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Campus & Community

Healthy Active Minds Club Helps Students During Quarantine

By Madison Bara, Section Editor

Healthy Active Minds is remaining  virtually active  for the rest of the semester to continue to help students combat stress despite multiple activities getting canceled due to the coronavirus (COVID-19) outbreak. 

Celia Winchester, faculty advisor of Healthy Active Minds, said since the club cannot meet in person, they have been meeting virtually. 

“We are interacting with each other through Zoom and GroupMe, and discussing plans for the upcoming fall semester,” said Winchester. 

She said the club also posted a 5 minute meditation video to teach students the proper way to meditate so they can use it as a way to relax during the quarantine. 

“The 5 minute guided meditation [is posted] on the Healthy Active Minds canvas page, and the Student Activities page,” said Winchester.

She said that one of the activities that were canceled was a yoga/meditation session for students, similar to the one they hosted a few months ago. 

“We were [also] going to conduct a yoga/meditation session just for faculty and staff as a way to help them wind [down] at the end of the semester,” said Winchester. 

She said that it is important to stay active online during this time to help students deal with the added stress and anxiety caused by the pandemic. 

“Our club has always tried to spread the message that [exercising], meditation, and getting sun can be very helpful in reducing some of the negative feelings [someone] may have,” said Winchester. 

She said that she wants students to be aware that all is not lost and though life may be tough right now, we are all here to support each other. 

“A lot of students deal with stress and anxiety on a daily basis, [even]when there is not a pandemic going on. It is even more necessary to connect now, than ever before, so students can have something familiar, and a place where they can interact with their peers, and express their feelings and ideas,” said Winchester. 

According to the Center for Disease Control and Prevention (CDC) stress during an outbreak can elicit fear and worry about your own health and the health of your loved ones. This can cause a change  in sleep,  eating patterns, difficulty concentrating, worsening of chronic and mental health conditions, and an increased use of drugs and alcohol.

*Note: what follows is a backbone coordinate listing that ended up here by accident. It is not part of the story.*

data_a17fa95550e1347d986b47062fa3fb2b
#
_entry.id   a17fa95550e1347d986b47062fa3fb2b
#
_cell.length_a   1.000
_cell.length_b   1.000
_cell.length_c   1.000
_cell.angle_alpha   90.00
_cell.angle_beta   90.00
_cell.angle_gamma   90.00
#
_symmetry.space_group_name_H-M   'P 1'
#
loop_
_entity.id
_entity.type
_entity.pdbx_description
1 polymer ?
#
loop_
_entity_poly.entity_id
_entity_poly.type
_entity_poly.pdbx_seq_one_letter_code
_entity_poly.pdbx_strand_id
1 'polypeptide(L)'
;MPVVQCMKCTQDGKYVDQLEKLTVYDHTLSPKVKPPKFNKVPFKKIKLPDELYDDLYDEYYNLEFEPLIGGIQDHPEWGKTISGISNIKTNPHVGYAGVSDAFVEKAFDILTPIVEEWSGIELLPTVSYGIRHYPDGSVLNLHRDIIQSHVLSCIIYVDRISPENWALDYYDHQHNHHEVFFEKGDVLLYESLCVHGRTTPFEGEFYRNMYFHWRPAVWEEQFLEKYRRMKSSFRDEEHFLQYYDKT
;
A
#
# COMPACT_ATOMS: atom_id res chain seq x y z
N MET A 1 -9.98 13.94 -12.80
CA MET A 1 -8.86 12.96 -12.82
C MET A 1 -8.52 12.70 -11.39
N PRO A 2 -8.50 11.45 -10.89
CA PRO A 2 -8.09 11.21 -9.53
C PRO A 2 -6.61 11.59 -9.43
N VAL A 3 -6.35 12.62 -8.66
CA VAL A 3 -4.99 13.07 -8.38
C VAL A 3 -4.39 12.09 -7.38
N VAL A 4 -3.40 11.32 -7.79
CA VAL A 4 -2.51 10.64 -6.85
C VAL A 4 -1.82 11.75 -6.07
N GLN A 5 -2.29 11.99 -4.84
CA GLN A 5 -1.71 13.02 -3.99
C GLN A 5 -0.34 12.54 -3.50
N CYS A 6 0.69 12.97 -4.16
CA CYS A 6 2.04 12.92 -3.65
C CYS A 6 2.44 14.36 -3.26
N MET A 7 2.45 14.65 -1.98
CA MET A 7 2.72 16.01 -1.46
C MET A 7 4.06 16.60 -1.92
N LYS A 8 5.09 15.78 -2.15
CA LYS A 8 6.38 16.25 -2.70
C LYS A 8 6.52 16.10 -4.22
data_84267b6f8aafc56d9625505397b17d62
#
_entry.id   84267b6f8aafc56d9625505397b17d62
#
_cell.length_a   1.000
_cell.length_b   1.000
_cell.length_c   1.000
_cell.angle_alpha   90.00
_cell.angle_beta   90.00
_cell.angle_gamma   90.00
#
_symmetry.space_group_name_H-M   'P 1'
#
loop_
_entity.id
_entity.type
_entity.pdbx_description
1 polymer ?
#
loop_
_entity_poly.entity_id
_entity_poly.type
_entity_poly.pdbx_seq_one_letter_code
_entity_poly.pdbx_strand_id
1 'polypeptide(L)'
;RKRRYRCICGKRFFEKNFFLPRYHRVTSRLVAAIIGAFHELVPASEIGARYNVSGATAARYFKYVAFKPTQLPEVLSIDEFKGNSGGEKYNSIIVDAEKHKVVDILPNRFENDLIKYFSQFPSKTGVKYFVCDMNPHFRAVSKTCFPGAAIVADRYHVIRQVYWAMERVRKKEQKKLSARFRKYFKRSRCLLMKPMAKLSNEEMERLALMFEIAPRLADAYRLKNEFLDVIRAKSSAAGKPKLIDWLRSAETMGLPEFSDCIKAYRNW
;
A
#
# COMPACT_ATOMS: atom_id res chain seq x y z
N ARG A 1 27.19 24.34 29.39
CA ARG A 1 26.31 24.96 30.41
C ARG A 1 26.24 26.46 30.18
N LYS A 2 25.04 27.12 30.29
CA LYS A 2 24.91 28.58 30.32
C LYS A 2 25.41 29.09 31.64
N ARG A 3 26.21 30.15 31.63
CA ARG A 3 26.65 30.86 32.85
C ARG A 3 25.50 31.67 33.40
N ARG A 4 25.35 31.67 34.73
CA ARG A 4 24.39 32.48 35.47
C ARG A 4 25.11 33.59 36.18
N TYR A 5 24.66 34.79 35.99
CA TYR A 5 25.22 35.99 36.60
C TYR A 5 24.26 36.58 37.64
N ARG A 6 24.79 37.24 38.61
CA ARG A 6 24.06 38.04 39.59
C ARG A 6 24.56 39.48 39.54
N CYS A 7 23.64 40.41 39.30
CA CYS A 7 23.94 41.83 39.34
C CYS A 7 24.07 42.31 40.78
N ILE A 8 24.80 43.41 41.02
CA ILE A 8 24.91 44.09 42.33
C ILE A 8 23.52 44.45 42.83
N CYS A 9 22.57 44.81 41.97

According to the CDC website, students, including children and teens, are among those who may respond  strongly to the stress of the crisis due to concern about oneself and their loved ones, feeling isolated, misinterpreting information, loss of their jobs and keeping up with school. 

Nicolette Filannino, a student at MCC, said the transition to online classes has been one of the most difficult parts of the quarantine for her. 

“The adjustment to online classes has made me feel more lazy and incapable of focusing on my classes or being interested in learning. [Also], hearing my peers and classmates’ different opinions and thoughts help me learn more and makes classes more enjoyable, so this transition really affected my education,” said Filannino. 

According to the CDC website, parents are advised to watch for changes in their child’s actions including excessive crying, returning to behaviors they’ve outgrown, irritability, poor school performance, unexplained headaches and avoiding activities they enjoyed in the past. 

According to the CDC website, “the best ways to support your child is to talk to them about the outbreak, answer questions, reassure [them] that they are safe, limit [their] exposure to news coverage, keep up a regular routine and be a role model.”

Kayla Martin, another student at MCC, said one of the most challenging parts of the quarantine has been trying to protect her 6-year-old brother from hearing too much information about COVID-19. 

“My parents and I have explained to him the basics of what is happening at this time, [but] we want to make sure that he doesn’t get too stressed or worried about it, since it is such a traumatic experience to go through at a young age. We try to keep up a routine around the home as well [so that] he has a good balance of school time and leisure time,” said Martin. 

For more information about Healthy Active Minds contact Celia Winchester at CWinchester@middlesexcc.edu or visit the CDC website at cdc.gov, which has specific guidelines on how to cope with quarantine and stress. 

 

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